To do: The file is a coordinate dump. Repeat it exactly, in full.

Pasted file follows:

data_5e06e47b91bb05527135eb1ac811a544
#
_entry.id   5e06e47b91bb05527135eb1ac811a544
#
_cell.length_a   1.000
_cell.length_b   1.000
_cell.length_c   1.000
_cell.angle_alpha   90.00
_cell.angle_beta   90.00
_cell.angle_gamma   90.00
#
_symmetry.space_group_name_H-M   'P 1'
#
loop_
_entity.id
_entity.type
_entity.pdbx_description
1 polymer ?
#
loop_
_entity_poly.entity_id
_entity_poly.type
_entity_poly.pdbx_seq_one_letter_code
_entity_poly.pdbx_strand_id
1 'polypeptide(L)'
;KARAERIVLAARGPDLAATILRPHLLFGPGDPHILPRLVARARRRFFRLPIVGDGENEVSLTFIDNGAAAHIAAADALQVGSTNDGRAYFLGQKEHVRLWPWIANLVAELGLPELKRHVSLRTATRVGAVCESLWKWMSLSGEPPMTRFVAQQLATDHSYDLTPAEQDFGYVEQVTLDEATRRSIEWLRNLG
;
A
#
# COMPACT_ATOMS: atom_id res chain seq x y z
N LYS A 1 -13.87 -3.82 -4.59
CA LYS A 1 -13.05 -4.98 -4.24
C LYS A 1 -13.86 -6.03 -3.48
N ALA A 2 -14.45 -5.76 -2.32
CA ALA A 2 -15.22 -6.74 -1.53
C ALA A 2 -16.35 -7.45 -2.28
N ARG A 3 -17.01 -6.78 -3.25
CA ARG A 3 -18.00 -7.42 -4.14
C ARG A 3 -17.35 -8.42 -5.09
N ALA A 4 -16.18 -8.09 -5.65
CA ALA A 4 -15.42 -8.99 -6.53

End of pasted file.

data_5e06e47b91bb05527135eb1ac811a544
#
_entry.id   5e06e47b91bb05527135eb1ac811a544
#
_cell.length_a   1.000
_cell.length_b   1.000
_cell.length_c   1.000
_cell.angle_alpha   90.00
_cell.angle_beta   90.00
_cell.angle_gamma   90.00
#
_symmetry.space_group_name_H-M   'P 1'
#
loop_
_entity.id
_entity.type
_entity.pdbx_description
1 polymer ?
#
loop_
_entity_poly.entity_id
_entity_poly.type
_entity_poly.pdbx_seq_one_letter_code
_entity_poly.pdbx_strand_id
1 'polypeptide(L)'
;KARAERIVLAARGPDLAATILRPHLLFGPGDPHILPRLVARARRRFFRLPIVGDGENEVSLTFIDNGAAAHIAAADALQVGSTNDGRAYFLGQKEHVRLWPWIANLVAELGLPELKRHVSLRTATRVGAVCESLWKWMSLSGEPPMTRFVAQQLATDHSYDLTPAEQDFGYVEQVTLDEATRRSIEWLRNLG
;
A
#
# COMPACT_ATOMS: atom_id res chain seq x y z
N LYS A 1 -13.87 -3.82 -4.59
CA LYS A 1 -13.05 -4.98 -4.24
C LYS A 1 -13.86 -6.03 -3.48
N ALA A 2 -14.45 -5.76 -2.32
CA ALA A 2 -15.22 -6.74 -1.53
C ALA A 2 -16.35 -7.45 -2.28
N ARG A 3 -17.01 -6.78 -3.25
CA ARG A 3 -18.00 -7.42 -4.14
C ARG A 3 -17.35 -8.42 -5.09
N ALA A 4 -16.18 -8.09 -5.65
CA ALA A 4 -15.42 -8.99 -6.53